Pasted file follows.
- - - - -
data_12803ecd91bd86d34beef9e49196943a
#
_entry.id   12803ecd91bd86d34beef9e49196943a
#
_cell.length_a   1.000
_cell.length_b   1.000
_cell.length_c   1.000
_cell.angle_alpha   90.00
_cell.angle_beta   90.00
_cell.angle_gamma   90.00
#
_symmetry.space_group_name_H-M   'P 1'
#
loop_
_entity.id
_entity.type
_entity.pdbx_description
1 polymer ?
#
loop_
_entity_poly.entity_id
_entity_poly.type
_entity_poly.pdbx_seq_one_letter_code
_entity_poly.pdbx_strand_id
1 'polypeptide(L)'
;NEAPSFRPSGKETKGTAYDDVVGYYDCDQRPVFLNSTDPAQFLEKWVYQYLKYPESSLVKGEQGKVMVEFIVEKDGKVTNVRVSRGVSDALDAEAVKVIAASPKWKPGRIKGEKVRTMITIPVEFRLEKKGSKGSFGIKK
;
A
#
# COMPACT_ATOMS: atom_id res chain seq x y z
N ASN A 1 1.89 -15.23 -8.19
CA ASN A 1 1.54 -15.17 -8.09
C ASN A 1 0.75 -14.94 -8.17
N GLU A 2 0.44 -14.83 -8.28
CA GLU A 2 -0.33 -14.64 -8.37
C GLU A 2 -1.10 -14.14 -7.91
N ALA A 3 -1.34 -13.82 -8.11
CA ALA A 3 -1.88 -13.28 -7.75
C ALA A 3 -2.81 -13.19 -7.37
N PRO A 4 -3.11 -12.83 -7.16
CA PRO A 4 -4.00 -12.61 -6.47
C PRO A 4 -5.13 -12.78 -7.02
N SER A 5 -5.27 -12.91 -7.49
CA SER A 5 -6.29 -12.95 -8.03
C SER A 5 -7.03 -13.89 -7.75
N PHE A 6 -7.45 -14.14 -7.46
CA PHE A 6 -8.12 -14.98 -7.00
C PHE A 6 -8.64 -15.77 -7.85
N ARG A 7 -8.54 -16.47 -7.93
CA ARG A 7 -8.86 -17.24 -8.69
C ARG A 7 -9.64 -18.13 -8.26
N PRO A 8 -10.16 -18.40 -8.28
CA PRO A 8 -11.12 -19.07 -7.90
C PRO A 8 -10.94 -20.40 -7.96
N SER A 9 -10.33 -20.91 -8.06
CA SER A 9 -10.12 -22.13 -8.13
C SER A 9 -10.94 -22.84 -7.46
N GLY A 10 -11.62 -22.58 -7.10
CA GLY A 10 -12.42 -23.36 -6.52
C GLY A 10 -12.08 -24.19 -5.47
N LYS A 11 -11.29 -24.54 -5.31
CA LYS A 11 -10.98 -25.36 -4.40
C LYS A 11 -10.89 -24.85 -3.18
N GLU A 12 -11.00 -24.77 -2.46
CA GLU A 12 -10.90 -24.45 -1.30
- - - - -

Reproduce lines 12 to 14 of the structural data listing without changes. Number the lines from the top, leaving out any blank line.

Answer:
_symmetry.space_group_name_H-M   'P 1'
#
loop_